“We started service on Monday, June 3, at 5 a.m.,” said Jim Folk, director of Transportation for Encore Boston Harbor. “Now, it is running 24/7, 365 days a year. It starts its route at the Chelsea Market Basket every 20 minutes on the 20…I really think it’s going to be a successful route. It’s great for our employees and guests, and it’s great for Everett because it gives them a new connection to the Silver Line for the airport, Seaport and even South Station.”

The new Neighborhood Runner stops at Market Basket (Chelsea), then goes through Everett to Everett Square (outside Braza’s), then to the GE site on Air Force Road, and finally to the Encore resort.

Employees reported to the resort on Monday, and Folk said the Runner has become popular already with the new employees looking to get to work from the neighborhoods, or to catch transit lines that run near the new stops.

“Believe it or not, we have picked up some passengers even though we haven’t advertised the Runner yet to the public,” Folk said. “Our employees are aware of it and many are actually taking it to and from the resort. We had a good amount of people on Monday that used it. We expect more and more people as time goes on. I think it will really be successful.”

The 26-passenger Runner is made by Grech, and has a lot of extras.

The interior has leather seating and large cupholders, along with plenty of space. It is 100 percent ADA compliant and also has video screens for entertainment.

Folk said right now they are sticking to the four stops on the route, but he said they aren’t ruling out expanding the stops in Everett and Chelsea once the resort opens.

“We think it’s a great, great alternative for the folks in Everett and our employees and guests coming to Encore,” he said.

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Chelsea School Committee to Choose Superintendent Tonight

The Chelsea School Committee is poised to offer a position to one of the three superintendent finalists tonight, May 9, at a special meeting that is expected to conclude the search process.

In formal terms, the Committee can only offer the position to their favored candidate. That candidate has to accept the offer, and then a contract has to be negotiated and ratified before the matter is completely official.

The three candidates include:

•Anthony Parker, Weston High School principal.

•Ligia Noriega-Murphy, assistant superintendent of secondary schools in Boston Public Schools.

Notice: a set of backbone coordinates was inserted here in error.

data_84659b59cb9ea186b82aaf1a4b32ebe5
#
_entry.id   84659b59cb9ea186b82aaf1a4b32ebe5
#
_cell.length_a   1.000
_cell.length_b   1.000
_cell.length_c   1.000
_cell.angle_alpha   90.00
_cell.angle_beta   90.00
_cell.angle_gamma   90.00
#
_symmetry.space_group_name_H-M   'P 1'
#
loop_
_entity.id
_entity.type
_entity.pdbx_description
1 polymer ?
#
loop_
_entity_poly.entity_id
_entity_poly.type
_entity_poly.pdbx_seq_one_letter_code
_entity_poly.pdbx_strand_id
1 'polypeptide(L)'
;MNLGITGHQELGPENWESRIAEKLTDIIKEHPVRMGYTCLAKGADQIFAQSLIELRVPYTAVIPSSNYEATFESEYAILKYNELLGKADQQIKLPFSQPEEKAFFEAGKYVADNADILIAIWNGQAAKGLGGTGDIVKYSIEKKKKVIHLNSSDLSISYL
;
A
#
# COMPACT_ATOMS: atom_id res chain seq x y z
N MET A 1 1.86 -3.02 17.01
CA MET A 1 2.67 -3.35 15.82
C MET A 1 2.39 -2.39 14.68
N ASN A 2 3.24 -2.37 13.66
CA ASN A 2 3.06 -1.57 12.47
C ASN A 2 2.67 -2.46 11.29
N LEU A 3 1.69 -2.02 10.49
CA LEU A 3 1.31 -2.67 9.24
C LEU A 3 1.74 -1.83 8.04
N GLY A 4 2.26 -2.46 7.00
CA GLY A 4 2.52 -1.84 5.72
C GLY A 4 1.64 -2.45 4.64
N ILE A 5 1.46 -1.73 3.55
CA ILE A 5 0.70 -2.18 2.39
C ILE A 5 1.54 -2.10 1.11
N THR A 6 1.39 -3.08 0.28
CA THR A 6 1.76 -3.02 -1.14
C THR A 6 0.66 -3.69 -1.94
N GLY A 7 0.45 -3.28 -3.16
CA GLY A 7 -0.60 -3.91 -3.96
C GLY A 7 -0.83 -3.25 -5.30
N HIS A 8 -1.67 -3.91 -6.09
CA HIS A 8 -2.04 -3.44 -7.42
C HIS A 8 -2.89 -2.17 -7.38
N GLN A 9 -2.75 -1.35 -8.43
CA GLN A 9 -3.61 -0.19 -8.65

•Almudena Abeyta, currently the assistant superintendent of Curriculum, Instruction and Assessment for the Somerville Public Schools.

The three candidates have been through a whirlwind tour of the City over the last two weeks, engaging in community forums and School Committee interviews.

The final interview will take place on Thursday evening, with the Committee convening to make the decision afterward.

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City Looking to Take Water & Sewer Work In-house, Save $350k Annually

The City could soon be running its own Water and Sewer Department as part of the Department of Public Works.

Currently, Chelsea outsources those water, sewer, and drainage services to R.H. White Construction Company as part of a 10-year contract set to expire on July 21, 2022.

City Manager Thomas Ambrosino is asking the City Council to consider an early termination of that contract, allowing the City to get a jump on establishing its own Water and Sewer Division under the DPW. While there will be initial start-up costs and ongoing personnel costs, Ambrosino said Chelsea will ultimately save about $350,000 per year.

Ambrosino is requesting the City pay an early termination fee for the contract with R.H. White in order to get the City Water and Sewer division operable by July of 2020.

“The DPW leadership and I recommend that we meet in subcommittee to go over (an informational spreadsheet) and work plan in detail,” Ambrosino stated in a letter to the City Council. “This will allow the Council to understand fully why we believe we can perform these services not only cheaper, but at a higher quality, and with more resources, than we currently achieve with the RH White annual contract.”

The upfront costs of the water and sewer transition prior to July of 2020 include the purchase of new vehicles and equipment and the hiring of seven employees to make sure the department is prepared to take full control of the water and sewer system on the date.

The total additional Fiscal Year 2020 costs are just over $1.5 million, according to the City Manager.

“The capital costs are obvious one-time expenditures,” said Ambrosino. “But the added personnel costs in FY20 are also one-time expenses. All of these personnel costs will be covered by the $1.784 million saved on the annual RH White contract starting in FY21 when the contract is terminated.”

Ambrosino recommended that all the one-time costs be paid for through the retained earnings in the City’s Water and Sewer Enterprise System, the equivalent of free cash in the general government budget.

•In other business at Monday night’s City Council meeting, Ambrosino asked the Council to consider a plan for municipal electric aggregation.

“Because municipal electric aggregation has the potential of providing more stable and lower prices and utilizing more renewable energy sources, over 140 municipalities in Massachusetts have taken advantage of this program,” Ambrosino said.

•The City Manager also told the council that the City will seek competitive bids for Chelsea towing work beginning in Fiscal Year 2020, which begins on July 1.

Although Ambrosino said towing work is exempt from state bidding laws, the City will seek bids for the work in response to a recent City Council order by District 6 Councillor Giovanni Recupero. “There is some work required to prepare a (request for proposals) and evaluate responses,” said Ambrosino. “For this reason, the Purchasing Agent believes he will have a new contract for towing services in place no later than September 1, 2019.”